“The metaphor of ‘the first heir’ would seem to echo the recent birth of Oxford’s only son and heir to his earldom,” J. Thomas Looney noted in 1920, “and as ‘Shakespeare’ speaks of Southampton as the ‘godfather’ of ‘the first heir of my invention,’ it would certainly be interesting to know whether Henry Wriothesley was godfather to Oxford’s heir, Henry de Vere.”

In the dedication of Lucrece in 1594, the author made a unique public promise to Southampton, indicating a close and caring relationship with its own past, coupled with an extraordinary vision of future commitment:

“The love I dedicate to your Lordship is without end … What I have done is yours, what I have to do is yours, being part in all I have, devoted yours.”

Henry Wriothesley Earl of Southampton

Henry Wriothesley
Earl of Southampton

Given that Henry Wriothesley is the only individual to whom “Shakespeare” is known to have written any letters of any kind, he must be the central contemporary individual within the biography of Shakespeare the poet and dramatist. (This is especially so if Southampton is the younger man or “fair youth” of the Sonnets.) The problem, however, is that scholars have never discovered any trace of a relationship between Southampton and William Shaksper of Stratford-upon-Avon, not even any evidence that they knew each other.

But if the poet was Edward de Vere, dedicating his first published work under the newly invented pen name “Shakespeare” to Henry Wriothesley, then his promise that “what I have to do is yours” demands a look into the future for evidence of continuing linkage.

Among the possible evidence is the performance of Richard II as by “Shakespeare” on the eve of the Essex Rebellion on February 8, 1601 led by Robert Devereux, second Earl of Essex along with Southampton. If Oxford was the dramatist, had he given permission to use his play for such a dangerous and possibly treasonous motive? Had he given his approval personally to Southampton, to help him? These are among the many questions for which history has no answers.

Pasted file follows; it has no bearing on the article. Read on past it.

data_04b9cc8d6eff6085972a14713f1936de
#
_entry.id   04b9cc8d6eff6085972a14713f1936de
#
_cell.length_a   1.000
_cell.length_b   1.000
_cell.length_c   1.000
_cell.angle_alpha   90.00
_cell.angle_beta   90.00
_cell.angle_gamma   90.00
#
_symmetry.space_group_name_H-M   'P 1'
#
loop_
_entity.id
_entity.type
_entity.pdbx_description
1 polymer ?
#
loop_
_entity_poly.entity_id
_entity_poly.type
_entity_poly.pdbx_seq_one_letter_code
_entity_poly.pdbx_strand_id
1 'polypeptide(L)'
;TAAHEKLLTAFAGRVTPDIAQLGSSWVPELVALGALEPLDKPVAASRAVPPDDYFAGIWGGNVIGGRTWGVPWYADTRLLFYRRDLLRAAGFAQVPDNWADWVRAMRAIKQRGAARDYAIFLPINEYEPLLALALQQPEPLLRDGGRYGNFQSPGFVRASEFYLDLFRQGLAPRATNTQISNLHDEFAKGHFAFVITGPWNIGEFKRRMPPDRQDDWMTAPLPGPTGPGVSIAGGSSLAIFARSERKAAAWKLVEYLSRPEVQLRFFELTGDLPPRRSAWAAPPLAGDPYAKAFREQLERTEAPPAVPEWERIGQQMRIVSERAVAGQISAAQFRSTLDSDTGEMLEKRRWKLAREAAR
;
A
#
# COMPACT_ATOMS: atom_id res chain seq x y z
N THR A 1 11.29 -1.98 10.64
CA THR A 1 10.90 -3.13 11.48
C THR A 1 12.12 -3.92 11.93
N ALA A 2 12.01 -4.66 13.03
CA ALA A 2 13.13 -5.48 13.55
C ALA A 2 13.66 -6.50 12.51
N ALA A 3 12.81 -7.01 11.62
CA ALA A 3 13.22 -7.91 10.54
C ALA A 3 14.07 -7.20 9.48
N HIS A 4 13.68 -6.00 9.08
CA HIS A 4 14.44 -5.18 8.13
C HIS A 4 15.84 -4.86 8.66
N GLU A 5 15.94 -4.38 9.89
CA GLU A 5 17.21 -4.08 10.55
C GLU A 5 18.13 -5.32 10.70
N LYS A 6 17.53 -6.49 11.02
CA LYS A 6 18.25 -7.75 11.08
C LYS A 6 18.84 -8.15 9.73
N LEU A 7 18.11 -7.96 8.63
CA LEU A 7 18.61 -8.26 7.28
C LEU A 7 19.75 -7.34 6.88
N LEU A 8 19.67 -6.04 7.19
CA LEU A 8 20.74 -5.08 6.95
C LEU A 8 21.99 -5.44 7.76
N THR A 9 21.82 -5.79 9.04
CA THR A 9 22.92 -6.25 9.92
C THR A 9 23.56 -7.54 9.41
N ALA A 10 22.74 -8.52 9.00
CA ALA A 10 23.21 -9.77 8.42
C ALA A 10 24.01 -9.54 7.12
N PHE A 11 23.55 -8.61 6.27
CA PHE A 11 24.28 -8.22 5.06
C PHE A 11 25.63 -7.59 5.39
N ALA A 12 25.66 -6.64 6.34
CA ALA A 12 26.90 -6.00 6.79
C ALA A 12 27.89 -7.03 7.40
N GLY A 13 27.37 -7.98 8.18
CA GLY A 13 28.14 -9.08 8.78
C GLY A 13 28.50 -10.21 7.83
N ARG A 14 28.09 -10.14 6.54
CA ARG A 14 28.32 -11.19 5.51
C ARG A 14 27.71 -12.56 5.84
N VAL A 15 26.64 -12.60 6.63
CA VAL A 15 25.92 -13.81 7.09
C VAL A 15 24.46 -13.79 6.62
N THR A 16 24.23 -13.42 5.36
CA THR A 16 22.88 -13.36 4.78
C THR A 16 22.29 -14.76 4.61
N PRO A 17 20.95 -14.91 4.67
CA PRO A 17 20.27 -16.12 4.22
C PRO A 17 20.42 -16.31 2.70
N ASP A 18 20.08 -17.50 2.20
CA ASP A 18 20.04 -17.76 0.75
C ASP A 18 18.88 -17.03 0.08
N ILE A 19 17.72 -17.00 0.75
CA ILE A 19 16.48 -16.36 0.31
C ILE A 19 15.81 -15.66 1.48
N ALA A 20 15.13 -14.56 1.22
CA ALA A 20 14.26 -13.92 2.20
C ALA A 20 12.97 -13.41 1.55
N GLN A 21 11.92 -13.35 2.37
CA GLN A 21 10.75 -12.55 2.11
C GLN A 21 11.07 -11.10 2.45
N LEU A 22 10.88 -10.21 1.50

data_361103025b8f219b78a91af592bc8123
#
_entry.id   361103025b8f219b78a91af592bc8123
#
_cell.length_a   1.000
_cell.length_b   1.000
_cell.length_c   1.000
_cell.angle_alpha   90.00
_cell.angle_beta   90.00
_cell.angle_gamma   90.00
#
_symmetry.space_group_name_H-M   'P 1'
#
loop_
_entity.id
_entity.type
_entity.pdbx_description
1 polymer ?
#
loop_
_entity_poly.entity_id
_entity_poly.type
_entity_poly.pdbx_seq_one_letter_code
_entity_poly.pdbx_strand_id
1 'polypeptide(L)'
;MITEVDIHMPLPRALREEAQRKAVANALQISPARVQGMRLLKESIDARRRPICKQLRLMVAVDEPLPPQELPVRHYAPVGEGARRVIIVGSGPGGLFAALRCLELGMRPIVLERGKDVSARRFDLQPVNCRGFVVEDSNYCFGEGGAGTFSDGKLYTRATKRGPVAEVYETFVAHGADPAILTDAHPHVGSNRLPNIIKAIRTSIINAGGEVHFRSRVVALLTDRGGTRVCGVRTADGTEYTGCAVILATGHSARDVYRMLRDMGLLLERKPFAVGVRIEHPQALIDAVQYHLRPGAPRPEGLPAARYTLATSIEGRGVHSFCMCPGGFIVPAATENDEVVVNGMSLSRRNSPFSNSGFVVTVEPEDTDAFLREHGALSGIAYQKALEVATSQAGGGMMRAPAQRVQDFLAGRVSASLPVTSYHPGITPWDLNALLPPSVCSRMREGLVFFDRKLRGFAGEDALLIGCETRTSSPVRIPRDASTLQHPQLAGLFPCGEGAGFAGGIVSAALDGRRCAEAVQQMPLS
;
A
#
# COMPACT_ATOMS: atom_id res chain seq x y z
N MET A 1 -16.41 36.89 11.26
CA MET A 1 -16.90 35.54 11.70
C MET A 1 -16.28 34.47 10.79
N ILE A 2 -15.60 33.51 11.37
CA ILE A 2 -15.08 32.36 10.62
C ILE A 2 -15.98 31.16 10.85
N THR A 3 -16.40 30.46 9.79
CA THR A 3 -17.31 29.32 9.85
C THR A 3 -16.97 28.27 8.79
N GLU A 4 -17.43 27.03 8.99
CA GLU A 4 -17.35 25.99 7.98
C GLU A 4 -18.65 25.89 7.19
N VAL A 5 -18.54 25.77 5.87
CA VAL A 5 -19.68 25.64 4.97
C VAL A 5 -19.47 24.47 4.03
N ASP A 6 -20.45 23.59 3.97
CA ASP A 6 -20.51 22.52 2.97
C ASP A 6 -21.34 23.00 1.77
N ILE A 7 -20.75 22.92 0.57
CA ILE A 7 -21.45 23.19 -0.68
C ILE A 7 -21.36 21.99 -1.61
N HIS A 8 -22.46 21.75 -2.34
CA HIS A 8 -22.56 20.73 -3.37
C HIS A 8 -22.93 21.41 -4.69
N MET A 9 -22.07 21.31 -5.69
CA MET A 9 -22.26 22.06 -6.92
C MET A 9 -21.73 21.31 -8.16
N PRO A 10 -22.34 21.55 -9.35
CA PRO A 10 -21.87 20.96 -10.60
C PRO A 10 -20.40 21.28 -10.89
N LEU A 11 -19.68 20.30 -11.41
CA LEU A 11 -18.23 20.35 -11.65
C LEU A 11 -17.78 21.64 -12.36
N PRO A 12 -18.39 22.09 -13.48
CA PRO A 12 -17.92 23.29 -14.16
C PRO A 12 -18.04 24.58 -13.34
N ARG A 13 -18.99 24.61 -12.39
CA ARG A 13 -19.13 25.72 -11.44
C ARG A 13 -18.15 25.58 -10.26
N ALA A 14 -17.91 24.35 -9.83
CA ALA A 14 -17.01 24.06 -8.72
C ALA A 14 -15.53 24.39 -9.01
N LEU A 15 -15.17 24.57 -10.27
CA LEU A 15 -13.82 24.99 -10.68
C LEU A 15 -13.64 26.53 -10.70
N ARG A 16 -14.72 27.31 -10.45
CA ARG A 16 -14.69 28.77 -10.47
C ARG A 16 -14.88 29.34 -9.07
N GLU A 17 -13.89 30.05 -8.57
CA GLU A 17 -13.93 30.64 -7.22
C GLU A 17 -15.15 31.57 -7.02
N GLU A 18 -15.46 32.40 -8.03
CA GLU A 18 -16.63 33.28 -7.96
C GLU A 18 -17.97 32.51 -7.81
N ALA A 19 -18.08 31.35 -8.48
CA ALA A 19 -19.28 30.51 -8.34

Looney pointed to a “spontaneous affinity of Oxford with the younger Earls of Essex and Southampton, all three of whom, having been royal wards under the guardianship of Burghley, were most hostile to the Cecil influence at Court.” By the same token, many scholars have noted evidence in the “Shakespeare” plays that the author was sympathetic to the Essex faction – which makes sense if Oxford and “Shakespeare” were one and the same.

Notice of the trial of Essex and Southampton  1600 old style 1601 new Oxford as highest ranking peer on tribunal

Notice of the trial of Essex and Southampton
1600 old style 1601 new
Oxford as highest ranking peer on tribunal

[Oxford was summoned from retirement to act as the senior of twenty-five noblemen on the tribunal at the joint treason trial of Essex and Southampton on February 19, 1601. The peers had no choice but to render a unanimous guilty verdict and to sentence both earls to death. It was “the veriest travesty of a trial,” Ward comments. Essex was beheaded six days later, but Southampton was spared; and after more than two years in prison, he was quickly released by the newly proclaimed King James. CLICK ON IMAGE FOR LARGER VIEW.]

Oxford is recorded as having died at fifty-four on June 24, 1604. That night agents of the Crown arrived at Southampton’s house in London, confiscating his papers and bringing him (and others who had supported Essex) back to the Tower, where he was interrogated before being released the next day. Whether the two events (Oxford’s death and Southampton’s arrest) were related remains a matter of conjecture.